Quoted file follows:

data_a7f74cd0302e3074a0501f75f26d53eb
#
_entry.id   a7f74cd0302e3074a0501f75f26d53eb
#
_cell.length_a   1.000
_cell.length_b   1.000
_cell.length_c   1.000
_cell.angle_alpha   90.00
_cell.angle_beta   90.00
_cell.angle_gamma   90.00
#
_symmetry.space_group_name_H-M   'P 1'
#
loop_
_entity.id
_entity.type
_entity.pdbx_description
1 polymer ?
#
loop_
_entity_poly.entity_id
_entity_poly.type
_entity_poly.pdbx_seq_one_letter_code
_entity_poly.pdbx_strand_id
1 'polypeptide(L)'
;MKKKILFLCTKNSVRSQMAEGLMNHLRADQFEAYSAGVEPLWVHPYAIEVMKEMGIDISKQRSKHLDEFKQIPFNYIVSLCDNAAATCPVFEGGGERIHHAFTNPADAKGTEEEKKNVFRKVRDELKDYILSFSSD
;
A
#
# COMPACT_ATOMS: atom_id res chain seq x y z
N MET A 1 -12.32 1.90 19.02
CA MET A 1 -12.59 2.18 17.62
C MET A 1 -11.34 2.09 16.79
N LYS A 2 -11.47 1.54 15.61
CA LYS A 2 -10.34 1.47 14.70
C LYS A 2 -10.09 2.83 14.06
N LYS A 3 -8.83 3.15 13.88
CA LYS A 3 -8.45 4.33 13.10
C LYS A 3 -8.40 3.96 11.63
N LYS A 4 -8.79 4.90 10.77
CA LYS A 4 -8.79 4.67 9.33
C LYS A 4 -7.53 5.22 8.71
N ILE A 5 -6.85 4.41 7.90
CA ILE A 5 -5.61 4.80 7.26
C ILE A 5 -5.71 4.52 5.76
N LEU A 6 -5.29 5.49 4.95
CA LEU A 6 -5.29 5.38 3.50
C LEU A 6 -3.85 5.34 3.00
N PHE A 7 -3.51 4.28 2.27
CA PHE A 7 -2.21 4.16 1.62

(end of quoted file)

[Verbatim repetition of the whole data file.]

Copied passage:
data_a7f74cd0302e3074a0501f75f26d53eb
#
_entry.id   a7f74cd0302e3074a0501f75f26d53eb
#
_cell.length_a   1.000
_cell.length_b   1.000
_cell.length_c   1.000
_cell.angle_alpha   90.00
_cell.angle_beta   90.00
_cell.angle_gamma   90.00
#
_symmetry.space_group_name_H-M   'P 1'
#
loop_
_entity.id
_entity.type
_entity.pdbx_description
1 polymer ?
#
loop_
_entity_poly.entity_id
_entity_poly.type
_entity_poly.pdbx_seq_one_letter_code
_entity_poly.pdbx_strand_id
1 'polypeptide(L)'
;MKKKILFLCTKNSVRSQMAEGLMNHLRADQFEAYSAGVEPLWVHPYAIEVMKEMGIDISKQRSKHLDEFKQIPFNYIVSLCDNAAATCPVFEGGGERIHHAFTNPADAKGTEEEKKNVFRKVRDELKDYILSFSSD
;
A
#
# COMPACT_ATOMS: atom_id res chain seq x y z
N MET A 1 -12.32 1.90 19.02
CA MET A 1 -12.59 2.18 17.62
C MET A 1 -11.34 2.09 16.79
N LYS A 2 -11.47 1.54 15.61
CA LYS A 2 -10.34 1.47 14.70
C LYS A 2 -10.09 2.83 14.06
N LYS A 3 -8.83 3.15 13.88
CA LYS A 3 -8.45 4.33 13.10
C LYS A 3 -8.40 3.96 11.63
N LYS A 4 -8.79 4.90 10.77
CA LYS A 4 -8.79 4.67 9.33
C LYS A 4 -7.53 5.22 8.71
N ILE A 5 -6.85 4.41 7.90
CA ILE A 5 -5.61 4.80 7.26
C ILE A 5 -5.71 4.52 5.76
N LEU A 6 -5.29 5.49 4.95
CA LEU A 6 -5.29 5.38 3.50
C LEU A 6 -3.85 5.34 3.00
N PHE A 7 -3.51 4.28 2.27
CA PHE A 7 -2.21 4.16 1.62